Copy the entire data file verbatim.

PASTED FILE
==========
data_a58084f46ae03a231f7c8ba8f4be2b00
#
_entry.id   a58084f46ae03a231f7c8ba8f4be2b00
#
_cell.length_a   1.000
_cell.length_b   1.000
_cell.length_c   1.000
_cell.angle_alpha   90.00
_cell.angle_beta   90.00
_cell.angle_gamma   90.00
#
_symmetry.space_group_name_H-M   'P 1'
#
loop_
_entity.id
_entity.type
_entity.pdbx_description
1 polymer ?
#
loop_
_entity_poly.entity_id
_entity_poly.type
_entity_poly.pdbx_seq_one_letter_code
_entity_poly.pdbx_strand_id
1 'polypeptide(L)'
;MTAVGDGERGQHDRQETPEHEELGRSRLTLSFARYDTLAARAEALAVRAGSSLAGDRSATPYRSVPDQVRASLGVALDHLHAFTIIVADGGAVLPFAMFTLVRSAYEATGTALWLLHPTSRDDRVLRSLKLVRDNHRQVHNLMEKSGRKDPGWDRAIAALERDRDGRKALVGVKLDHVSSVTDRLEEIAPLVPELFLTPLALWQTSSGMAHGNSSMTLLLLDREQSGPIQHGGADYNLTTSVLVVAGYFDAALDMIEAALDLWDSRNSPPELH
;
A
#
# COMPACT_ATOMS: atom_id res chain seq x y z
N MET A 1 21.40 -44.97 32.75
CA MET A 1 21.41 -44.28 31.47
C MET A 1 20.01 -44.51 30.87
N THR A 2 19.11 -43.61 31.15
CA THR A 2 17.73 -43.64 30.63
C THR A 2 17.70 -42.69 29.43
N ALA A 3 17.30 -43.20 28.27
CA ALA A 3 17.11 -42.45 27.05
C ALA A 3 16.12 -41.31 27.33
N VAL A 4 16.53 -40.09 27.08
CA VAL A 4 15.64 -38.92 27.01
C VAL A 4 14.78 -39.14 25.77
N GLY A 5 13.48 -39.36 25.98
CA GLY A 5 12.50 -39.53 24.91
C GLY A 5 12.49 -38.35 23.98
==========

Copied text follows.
data_a58084f46ae03a231f7c8ba8f4be2b00
#
_entry.id   a58084f46ae03a231f7c8ba8f4be2b00
#
_cell.length_a   1.000
_cell.length_b   1.000
_cell.length_c   1.000
_cell.angle_alpha   90.00
_cell.angle_beta   90.00
_cell.angle_gamma   90.00
#
_symmetry.space_group_name_H-M   'P 1'
#
loop_
_entity.id
_entity.type
_entity.pdbx_description
1 polymer ?
#
loop_
_entity_poly.entity_id
_entity_poly.type
_entity_poly.pdbx_seq_one_letter_code
_entity_poly.pdbx_strand_id
1 'polypeptide(L)'
;MTAVGDGERGQHDRQETPEHEELGRSRLTLSFARYDTLAARAEALAVRAGSSLAGDRSATPYRSVPDQVRASLGVALDHLHAFTIIVADGGAVLPFAMFTLVRSAYEATGTALWLLHPTSRDDRVLRSLKLVRDNHRQVHNLMEKSGRKDPGWDRAIAALERDRDGRKALVGVKLDHVSSVTDRLEEIAPLVPELFLTPLALWQTSSGMAHGNSSMTLLLLDREQSGPIQHGGADYNLTTSVLVVAGYFDAALDMIEAALDLWDSRNSPPELH
;
A
#
# COMPACT_ATOMS: atom_id res chain seq x y z
N MET A 1 21.40 -44.97 32.75
CA MET A 1 21.41 -44.28 31.47
C MET A 1 20.01 -44.51 30.87
N THR A 2 19.11 -43.61 31.15
CA THR A 2 17.73 -43.64 30.63
C THR A 2 17.70 -42.69 29.43
N ALA A 3 17.30 -43.20 28.27
CA ALA A 3 17.11 -42.45 27.05
C ALA A 3 16.12 -41.31 27.33
N VAL A 4 16.53 -40.09 27.08
CA VAL A 4 15.64 -38.92 27.01
C VAL A 4 14.78 -39.14 25.77
N GLY A 5 13.48 -39.36 25.98
CA GLY A 5 12.50 -39.53 24.91
C GLY A 5 12.49 -38.35 23.98